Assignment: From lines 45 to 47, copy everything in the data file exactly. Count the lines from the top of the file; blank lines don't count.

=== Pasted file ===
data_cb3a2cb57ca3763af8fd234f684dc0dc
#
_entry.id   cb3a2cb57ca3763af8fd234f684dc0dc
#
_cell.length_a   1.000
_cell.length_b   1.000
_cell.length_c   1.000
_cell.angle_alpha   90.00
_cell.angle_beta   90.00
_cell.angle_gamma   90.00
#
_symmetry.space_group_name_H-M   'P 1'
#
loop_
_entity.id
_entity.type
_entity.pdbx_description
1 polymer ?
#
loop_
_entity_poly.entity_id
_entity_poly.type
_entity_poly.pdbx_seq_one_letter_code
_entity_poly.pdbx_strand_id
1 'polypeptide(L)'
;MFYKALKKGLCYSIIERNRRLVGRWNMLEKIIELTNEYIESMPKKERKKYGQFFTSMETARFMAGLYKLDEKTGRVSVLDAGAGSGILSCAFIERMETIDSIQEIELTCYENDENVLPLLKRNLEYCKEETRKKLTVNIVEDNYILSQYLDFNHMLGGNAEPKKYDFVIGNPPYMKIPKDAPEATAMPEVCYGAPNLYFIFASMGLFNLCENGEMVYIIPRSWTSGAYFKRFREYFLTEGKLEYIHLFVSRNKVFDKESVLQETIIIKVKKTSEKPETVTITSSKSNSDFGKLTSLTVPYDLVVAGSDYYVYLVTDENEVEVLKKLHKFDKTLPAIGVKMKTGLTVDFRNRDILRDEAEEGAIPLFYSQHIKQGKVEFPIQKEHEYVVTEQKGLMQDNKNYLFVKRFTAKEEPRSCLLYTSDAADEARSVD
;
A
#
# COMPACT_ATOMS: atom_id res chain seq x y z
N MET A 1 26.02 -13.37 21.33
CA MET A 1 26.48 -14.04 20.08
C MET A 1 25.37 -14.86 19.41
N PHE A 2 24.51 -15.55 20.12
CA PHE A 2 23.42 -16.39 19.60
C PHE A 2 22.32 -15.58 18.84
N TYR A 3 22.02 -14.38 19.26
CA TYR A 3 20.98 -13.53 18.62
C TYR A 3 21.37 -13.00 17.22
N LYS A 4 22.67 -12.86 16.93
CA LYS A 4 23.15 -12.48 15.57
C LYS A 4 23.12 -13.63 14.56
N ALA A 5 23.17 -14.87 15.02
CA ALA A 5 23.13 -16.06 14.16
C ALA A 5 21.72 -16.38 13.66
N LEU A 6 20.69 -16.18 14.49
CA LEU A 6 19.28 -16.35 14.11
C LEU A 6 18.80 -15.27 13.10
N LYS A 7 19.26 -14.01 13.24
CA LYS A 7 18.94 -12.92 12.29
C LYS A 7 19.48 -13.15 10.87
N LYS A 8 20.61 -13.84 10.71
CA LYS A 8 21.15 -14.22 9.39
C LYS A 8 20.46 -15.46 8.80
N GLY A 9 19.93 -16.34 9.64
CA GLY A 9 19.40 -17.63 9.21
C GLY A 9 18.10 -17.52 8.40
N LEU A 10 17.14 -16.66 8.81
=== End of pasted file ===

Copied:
C ALA A 5 21.72 -16.38 13.66
N LEU A 6 20.69 -16.18 14.49
CA LEU A 6 19.28 -16.35 14.11